Europe finally admits it must build reusable rockets


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The new colonial movement: Europe has finally admitted that its refusal with Ariane 6 to make it reusable was a mistake, and has begun a major engineering research project to design and fly two different types of reusable rockets.

This month, the European Commission revealed a new three-year project to develop technologies needed for two proposed reusable launch vehicles. The commission provided €3 million to the German space agency, DLR, and five companies to, in the words of a news release about the project, “tackle the shortcoming of know-how in reusable rockets in Europe.”

This new RETALT project’s goals are pretty explicit about copying the retro-propulsive engine firing technique used by SpaceX to land its Falcon 9 rocket first stages back on land and on autonomous drone ships. The Falcon 9 rocket’s ability to land and fly again is “currently dominating the global market,” the European project states. “We are convinced that it is absolutely necessary to investigate Retro Propulsion Assisted Landing Technologies to make re-usability state-of-the-art in Europe.”

What is interesting to me is what appears to be some internal politics within Europe surrounding this effort. France is generally the most dominate member of the European Space Agency. Yet, according to the press release for this announcement, France is not involved in these new reusable rocket projects. Instead, Germany dominates, with companies from Switzerland, Portugal, and Spain participating.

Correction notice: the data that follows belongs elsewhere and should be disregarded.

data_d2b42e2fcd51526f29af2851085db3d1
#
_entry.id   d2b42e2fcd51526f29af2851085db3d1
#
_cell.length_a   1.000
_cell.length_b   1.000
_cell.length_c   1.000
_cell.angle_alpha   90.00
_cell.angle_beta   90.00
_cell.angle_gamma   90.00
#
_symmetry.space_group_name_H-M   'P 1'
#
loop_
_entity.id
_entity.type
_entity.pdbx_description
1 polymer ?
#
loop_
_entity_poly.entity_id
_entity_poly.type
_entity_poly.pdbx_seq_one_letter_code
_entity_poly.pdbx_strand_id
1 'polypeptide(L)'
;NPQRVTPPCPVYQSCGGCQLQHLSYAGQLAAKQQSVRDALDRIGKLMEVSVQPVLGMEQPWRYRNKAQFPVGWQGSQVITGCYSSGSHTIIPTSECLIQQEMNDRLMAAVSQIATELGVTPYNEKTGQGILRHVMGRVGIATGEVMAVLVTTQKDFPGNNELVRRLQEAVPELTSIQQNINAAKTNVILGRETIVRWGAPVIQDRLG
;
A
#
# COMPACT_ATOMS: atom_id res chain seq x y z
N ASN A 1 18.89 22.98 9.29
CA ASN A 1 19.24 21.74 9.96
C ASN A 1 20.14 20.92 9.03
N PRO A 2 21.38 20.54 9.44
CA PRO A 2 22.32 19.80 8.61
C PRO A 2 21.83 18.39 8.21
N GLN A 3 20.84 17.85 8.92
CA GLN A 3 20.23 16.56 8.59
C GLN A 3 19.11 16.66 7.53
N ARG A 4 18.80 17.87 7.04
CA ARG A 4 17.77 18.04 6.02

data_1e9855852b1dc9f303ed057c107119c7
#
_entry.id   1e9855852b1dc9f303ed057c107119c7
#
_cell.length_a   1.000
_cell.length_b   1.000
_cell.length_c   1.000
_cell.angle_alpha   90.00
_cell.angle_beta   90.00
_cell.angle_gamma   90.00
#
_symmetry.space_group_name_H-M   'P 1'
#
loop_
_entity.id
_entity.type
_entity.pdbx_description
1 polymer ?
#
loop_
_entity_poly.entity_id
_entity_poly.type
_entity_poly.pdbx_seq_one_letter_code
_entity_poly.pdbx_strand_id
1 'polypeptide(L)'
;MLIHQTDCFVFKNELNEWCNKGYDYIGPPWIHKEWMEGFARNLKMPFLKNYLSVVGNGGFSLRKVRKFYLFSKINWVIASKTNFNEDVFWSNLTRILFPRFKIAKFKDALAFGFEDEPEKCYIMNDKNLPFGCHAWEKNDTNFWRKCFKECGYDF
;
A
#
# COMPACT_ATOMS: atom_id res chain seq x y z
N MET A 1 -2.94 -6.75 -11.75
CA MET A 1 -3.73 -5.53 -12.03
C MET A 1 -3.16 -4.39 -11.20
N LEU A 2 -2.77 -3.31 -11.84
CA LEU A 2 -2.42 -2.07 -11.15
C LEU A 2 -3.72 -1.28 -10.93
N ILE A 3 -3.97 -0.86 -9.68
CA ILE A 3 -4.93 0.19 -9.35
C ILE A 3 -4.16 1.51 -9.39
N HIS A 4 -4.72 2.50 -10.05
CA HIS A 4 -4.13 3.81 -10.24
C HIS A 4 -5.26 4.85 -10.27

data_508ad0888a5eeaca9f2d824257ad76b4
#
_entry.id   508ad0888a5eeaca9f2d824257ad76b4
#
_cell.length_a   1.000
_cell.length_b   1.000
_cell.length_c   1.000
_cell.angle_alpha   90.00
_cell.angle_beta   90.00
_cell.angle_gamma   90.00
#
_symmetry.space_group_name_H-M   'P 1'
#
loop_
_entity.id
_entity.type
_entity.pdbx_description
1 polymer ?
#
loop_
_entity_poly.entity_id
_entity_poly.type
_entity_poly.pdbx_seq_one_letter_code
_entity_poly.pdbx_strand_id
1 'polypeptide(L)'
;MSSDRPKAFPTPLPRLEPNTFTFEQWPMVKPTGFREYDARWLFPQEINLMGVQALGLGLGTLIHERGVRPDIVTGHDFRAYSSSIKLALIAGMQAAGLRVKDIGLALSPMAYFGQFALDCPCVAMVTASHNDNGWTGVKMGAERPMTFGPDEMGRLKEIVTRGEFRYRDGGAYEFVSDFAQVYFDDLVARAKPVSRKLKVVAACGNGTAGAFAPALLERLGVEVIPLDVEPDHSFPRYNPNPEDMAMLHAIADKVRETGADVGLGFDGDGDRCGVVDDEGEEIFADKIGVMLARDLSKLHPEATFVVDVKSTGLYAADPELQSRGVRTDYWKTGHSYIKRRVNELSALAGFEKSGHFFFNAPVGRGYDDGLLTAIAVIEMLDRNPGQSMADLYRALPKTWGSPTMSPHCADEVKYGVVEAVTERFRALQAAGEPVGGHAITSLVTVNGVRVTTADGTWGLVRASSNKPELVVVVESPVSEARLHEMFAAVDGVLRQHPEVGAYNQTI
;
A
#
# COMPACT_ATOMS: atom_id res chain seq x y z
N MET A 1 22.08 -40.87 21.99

It could be that the failure of Ariane 6 to garner customers, due to its higher costs, has forced these ESA partners to push for their own reusable rocket projects.

Either way, the competition in rocket technology is heating up, more evidence that the 2020s will be the most exciting decade in space since the 1960s.

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One comment

  • Edward

    From the Article: “[European space firms] have indicated that reuse is not a viable option for a continent that only launches five to 10 rockets a year. It would not be sustainable for a European factory to build just one rocket a year, officials have said. Instead, the European strategy has been to try to reduce the costs of its flagship Ariane and Vega launchers.

    The assumption is that each rocket would be able to launch 5 to 10 times, meaning that the construction rate would be one rocket per year.

    In the 1980s, Europe put their launch facility near the equator to take advantage of the then relatively-major launch market of geostationary satellites. It seems that this market is projected to be a relatively-minor market, but one that the more cost-efficient rockets can service despite launching from less advantageous latitudes. Oh, how the market has changed, in a third of a century.

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